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California’s Uber Ruling Could Erase Billions

“Plaintiff was Defendant’s employee.”

Those four words may have destroyed billions of dollars’ worth of wealth and crushed the prospects of a paradigm-changing company.

The damning decision came from an administrative law judge at the California Department of Labor. The case sets an ominous precedent for a company that’s the very definition of disruptive.

I’m talking about Uber – the modern-day car service that’s shaken up the traditional taxicab industry.

But now, the company’s innovative business model may have just been crushed…

Goodbye to the “Gig Economy”

The case centered on the plaintiff, one of Uber’s drivers, who was seeking reimbursement for certain business expenses – a little under $4,000 in gas and tolls. The decision came down to whether Uber drivers are classified as employees or contractors – and the financial costs that might be imposed on Uber.

Of course, if it were just about the money, it would be easy for the company to rebalance its payment system. For example, it could cover gas and tolls and pay the drivers less, and all parties would still net about the same amount of money.

Companies with many full-time drivers, like trucking firms, do this all the time and manage to survive. Heck, it might even work in favor of Uber, as the company would have an incentive to negotiate cheaper gas prices at larger chains.

But by casting Uber drivers – who act as part-time contractors and control when they work – as employees, the California court’s decision poses a serious threat to both Uber’s business model and, in turn, its impact on the U.S. economy.

Employees or Contractors?

You see, Uber will accept anyone qualified as a driver as long as they keep their qualifications updated. That has allowed Uber to hire more than 150,000 drivers, most of whom the company has never met in person. But as an employer rather than a contractor, Uber will now have to take on additional responsibilities for these people – including many who only drive a few times each month to supplement their income.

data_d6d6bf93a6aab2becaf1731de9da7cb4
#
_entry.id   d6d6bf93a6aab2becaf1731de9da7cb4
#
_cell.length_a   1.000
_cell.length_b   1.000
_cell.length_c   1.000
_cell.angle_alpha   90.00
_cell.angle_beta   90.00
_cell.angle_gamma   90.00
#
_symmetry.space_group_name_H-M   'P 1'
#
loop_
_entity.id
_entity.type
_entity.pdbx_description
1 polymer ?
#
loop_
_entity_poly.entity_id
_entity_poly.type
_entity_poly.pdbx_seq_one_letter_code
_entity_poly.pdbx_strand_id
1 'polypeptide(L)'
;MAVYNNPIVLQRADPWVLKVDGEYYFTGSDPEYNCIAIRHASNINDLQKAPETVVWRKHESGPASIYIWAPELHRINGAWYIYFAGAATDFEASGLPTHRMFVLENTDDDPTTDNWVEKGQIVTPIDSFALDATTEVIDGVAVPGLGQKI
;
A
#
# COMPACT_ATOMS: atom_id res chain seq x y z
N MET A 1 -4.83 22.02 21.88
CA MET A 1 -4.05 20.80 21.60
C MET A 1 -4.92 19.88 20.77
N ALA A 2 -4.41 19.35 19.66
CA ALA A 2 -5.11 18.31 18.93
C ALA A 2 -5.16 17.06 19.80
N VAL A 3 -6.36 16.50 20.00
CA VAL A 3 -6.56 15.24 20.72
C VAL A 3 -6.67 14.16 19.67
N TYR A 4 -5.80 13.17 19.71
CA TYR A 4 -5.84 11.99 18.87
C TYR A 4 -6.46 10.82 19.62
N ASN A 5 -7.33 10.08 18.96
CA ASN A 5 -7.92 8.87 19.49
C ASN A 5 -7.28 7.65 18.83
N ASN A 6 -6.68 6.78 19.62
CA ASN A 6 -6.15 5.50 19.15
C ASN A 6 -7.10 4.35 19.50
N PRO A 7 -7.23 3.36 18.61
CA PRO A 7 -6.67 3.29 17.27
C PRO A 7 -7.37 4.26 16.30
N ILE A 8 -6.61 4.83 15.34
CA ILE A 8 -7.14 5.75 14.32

Now, for people whose main livelihood is driving for Uber, classifying them as employees isn’t that big of a deal.

But it becomes a much bigger problem for occasional drivers. For example, how does Uber enforce a sexual discrimination policy on drivers it will never meet, and who only pick up a few fares on weekends?

If occasional drivers are legal employees, the costs to Uber will become prohibitive. It could even force the company to tell drivers that they must earn a base amount in fares or risk being let go.

Yet because of the way California viewed the evidence in this case, it’s clear that Uber couldn’t continue to operate within its current model.

Among the evidence the state cited to prove that Uber drivers are employees:

  • Drivers must have cars in decent condition, not beaten-up clunkers.
  • Drivers must maintain a high rating with customers.
  • Drivers must undergo background checks before Uber “employs” them.

That’s essentially the skeleton of Uber’s business. Without these distinctions, Uber is no different from a traditional taxi company that leases junked-out cars to anyone with a taxi license. Indeed, the whole point of Uber is to provide a better service at a competitive price.

The New Reality… But Does the Government Get It?

Unfortunately, the Uber decision has powerful implications for other disruptive companies, as well.

For instance, if someone renting their apartment on AirBnB is classified as an employee, is their apartment required to be handicap-accessible? If so, many people will be unable to supplement their income by renting out their apartments while on vacation.

Ultimately, it’s hard to blame the California Department of Labor for its decision – it had a small menu of options to choose from. But that doesn’t change the fact that legislators must become more aware of the ways in which employment is changing.

On both the federal and state level, we need to see a new category of employee – one who gets many of the same financial protections as traditional employees, but who doesn’t burden employers with compliance issues they can’t cover if the employee only generates a little revenue.

The increasing freedom of employees to work with multiple employers is one of the great benefits of today’s economy. But it’s also one of the biggest challenges. It’s time for our political leaders to come up with a system that permits this new reality without destroying jobs or putting too much power in employers’ hands.

To living and investing in the future,

Greg Miller

Greg Miller

, Senior Analyst

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